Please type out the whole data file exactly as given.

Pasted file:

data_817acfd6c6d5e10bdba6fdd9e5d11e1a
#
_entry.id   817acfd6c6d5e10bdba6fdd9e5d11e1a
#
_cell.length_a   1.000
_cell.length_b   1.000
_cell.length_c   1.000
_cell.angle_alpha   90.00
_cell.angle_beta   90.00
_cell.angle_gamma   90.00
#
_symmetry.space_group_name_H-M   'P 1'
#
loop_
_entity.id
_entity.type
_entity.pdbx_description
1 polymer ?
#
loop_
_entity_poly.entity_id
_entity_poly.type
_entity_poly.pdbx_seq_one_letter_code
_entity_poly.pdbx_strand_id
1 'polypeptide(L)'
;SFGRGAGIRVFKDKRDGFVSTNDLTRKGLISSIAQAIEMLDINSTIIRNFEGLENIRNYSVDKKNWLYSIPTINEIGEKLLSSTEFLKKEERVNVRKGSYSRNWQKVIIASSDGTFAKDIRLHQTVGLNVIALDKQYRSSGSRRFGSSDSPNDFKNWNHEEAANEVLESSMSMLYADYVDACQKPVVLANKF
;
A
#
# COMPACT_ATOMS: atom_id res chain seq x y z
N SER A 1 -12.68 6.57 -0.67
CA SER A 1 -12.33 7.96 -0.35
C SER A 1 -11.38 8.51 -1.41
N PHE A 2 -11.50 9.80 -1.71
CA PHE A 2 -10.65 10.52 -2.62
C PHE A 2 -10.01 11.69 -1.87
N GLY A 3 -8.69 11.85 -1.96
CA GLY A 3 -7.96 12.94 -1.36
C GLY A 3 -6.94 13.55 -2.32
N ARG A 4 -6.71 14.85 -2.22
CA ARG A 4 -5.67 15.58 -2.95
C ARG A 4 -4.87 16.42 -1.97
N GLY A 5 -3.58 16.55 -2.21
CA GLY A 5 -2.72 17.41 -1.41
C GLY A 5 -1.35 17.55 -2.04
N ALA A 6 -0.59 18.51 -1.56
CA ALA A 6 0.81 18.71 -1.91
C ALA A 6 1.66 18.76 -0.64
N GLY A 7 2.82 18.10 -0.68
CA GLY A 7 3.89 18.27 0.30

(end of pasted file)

data_817acfd6c6d5e10bdba6fdd9e5d11e1a
#
_entry.id   817acfd6c6d5e10bdba6fdd9e5d11e1a
#
_cell.length_a   1.000
_cell.length_b   1.000
_cell.length_c   1.000
_cell.angle_alpha   90.00
_cell.angle_beta   90.00
_cell.angle_gamma   90.00
#
_symmetry.space_group_name_H-M   'P 1'
#
loop_
_entity.id
_entity.type
_entity.pdbx_description
1 polymer ?
#
loop_
_entity_poly.entity_id
_entity_poly.type
_entity_poly.pdbx_seq_one_letter_code
_entity_poly.pdbx_strand_id
1 'polypeptide(L)'
;SFGRGAGIRVFKDKRDGFVSTNDLTRKGLISSIAQAIEMLDINSTIIRNFEGLENIRNYSVDKKNWLYSIPTINEIGEKLLSSTEFLKKEERVNVRKGSYSRNWQKVIIASSDGTFAKDIRLHQTVGLNVIALDKQYRSSGSRRFGSSDSPNDFKNWNHEEAANEVLESSMSMLYADYVDACQKPVVLANKF
;
A
#
# COMPACT_ATOMS: atom_id res chain seq x y z
N SER A 1 -12.68 6.57 -0.67
CA SER A 1 -12.33 7.96 -0.35
C SER A 1 -11.38 8.51 -1.41
N PHE A 2 -11.50 9.80 -1.71
CA PHE A 2 -10.65 10.52 -2.62
C PHE A 2 -10.01 11.69 -1.87
N GLY A 3 -8.69 11.85 -1.96
CA GLY A 3 -7.96 12.94 -1.36
C GLY A 3 -6.94 13.55 -2.32
N ARG A 4 -6.71 14.85 -2.22
CA ARG A 4 -5.67 15.58 -2.95
C ARG A 4 -4.87 16.42 -1.97
N GLY A 5 -3.58 16.55 -2.21
CA GLY A 5 -2.72 17.41 -1.41
C GLY A 5 -1.35 17.55 -2.04
N ALA A 6 -0.59 18.51 -1.56
CA ALA A 6 0.81 18.71 -1.91
C ALA A 6 1.66 18.76 -0.64
N GLY A 7 2.82 18.10 -0.68
CA GLY A 7 3.89 18.27 0.30